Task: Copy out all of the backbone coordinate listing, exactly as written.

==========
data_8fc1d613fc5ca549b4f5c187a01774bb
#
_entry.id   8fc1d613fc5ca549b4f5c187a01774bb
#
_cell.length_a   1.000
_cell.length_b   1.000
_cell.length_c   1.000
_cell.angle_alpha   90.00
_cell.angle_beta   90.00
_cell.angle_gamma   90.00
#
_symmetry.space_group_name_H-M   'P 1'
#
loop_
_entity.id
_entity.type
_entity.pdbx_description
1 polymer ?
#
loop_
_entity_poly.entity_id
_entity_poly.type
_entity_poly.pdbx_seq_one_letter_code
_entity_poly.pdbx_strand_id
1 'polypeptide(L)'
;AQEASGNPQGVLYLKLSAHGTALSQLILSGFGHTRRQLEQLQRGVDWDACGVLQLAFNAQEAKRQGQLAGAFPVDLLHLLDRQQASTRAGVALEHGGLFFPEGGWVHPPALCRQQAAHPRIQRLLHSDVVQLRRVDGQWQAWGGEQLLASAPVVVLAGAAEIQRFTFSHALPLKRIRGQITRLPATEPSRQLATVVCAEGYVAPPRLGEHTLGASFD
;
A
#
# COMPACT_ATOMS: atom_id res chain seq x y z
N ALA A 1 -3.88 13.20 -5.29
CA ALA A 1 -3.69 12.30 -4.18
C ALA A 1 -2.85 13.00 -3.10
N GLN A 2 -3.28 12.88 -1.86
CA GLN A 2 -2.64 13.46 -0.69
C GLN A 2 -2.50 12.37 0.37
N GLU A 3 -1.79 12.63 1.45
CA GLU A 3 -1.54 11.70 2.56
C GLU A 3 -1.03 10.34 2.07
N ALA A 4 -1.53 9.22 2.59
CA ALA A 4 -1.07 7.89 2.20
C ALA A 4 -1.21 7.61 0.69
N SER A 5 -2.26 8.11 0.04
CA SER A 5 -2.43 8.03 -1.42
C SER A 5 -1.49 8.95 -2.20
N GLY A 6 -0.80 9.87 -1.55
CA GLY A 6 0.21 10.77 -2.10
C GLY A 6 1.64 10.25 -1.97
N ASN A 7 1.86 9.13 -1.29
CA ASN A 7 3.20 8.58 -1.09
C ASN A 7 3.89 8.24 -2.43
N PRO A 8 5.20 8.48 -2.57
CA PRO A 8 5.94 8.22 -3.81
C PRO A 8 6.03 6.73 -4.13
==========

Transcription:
data_8fc1d613fc5ca549b4f5c187a01774bb
#
_entry.id   8fc1d613fc5ca549b4f5c187a01774bb
#
_cell.length_a   1.000
_cell.length_b   1.000
_cell.length_c   1.000
_cell.angle_alpha   90.00
_cell.angle_beta   90.00
_cell.angle_gamma   90.00
#
_symmetry.space_group_name_H-M   'P 1'
#
loop_
_entity.id
_entity.type
_entity.pdbx_description
1 polymer ?
#
loop_
_entity_poly.entity_id
_entity_poly.type
_entity_poly.pdbx_seq_one_letter_code
_entity_poly.pdbx_strand_id
1 'polypeptide(L)'
;AQEASGNPQGVLYLKLSAHGTALSQLILSGFGHTRRQLEQLQRGVDWDACGVLQLAFNAQEAKRQGQLAGAFPVDLLHLLDRQQASTRAGVALEHGGLFFPEGGWVHPPALCRQQAAHPRIQRLLHSDVVQLRRVDGQWQAWGGEQLLASAPVVVLAGAAEIQRFTFSHALPLKRIRGQITRLPATEPSRQLATVVCAEGYVAPPRLGEHTLGASFD
;
A
#
# COMPACT_ATOMS: atom_id res chain seq x y z
N ALA A 1 -3.88 13.20 -5.29
CA ALA A 1 -3.69 12.30 -4.18
C ALA A 1 -2.85 13.00 -3.10
N GLN A 2 -3.28 12.88 -1.86
CA GLN A 2 -2.64 13.46 -0.69
C GLN A 2 -2.50 12.37 0.37
N GLU A 3 -1.79 12.63 1.45
CA GLU A 3 -1.54 11.70 2.56
C GLU A 3 -1.03 10.34 2.07
N ALA A 4 -1.53 9.22 2.59
CA ALA A 4 -1.07 7.89 2.20
C ALA A 4 -1.21 7.61 0.69
N SER A 5 -2.26 8.11 0.04
CA SER A 5 -2.43 8.03 -1.42
C SER A 5 -1.49 8.95 -2.20
N GLY A 6 -0.80 9.87 -1.55
CA GLY A 6 0.21 10.77 -2.10
C GLY A 6 1.64 10.25 -1.97
N ASN A 7 1.86 9.13 -1.29
CA ASN A 7 3.20 8.58 -1.09
C ASN A 7 3.89 8.24 -2.43
N PRO A 8 5.20 8.48 -2.57
CA PRO A 8 5.94 8.22 -3.81
C PRO A 8 6.03 6.73 -4.13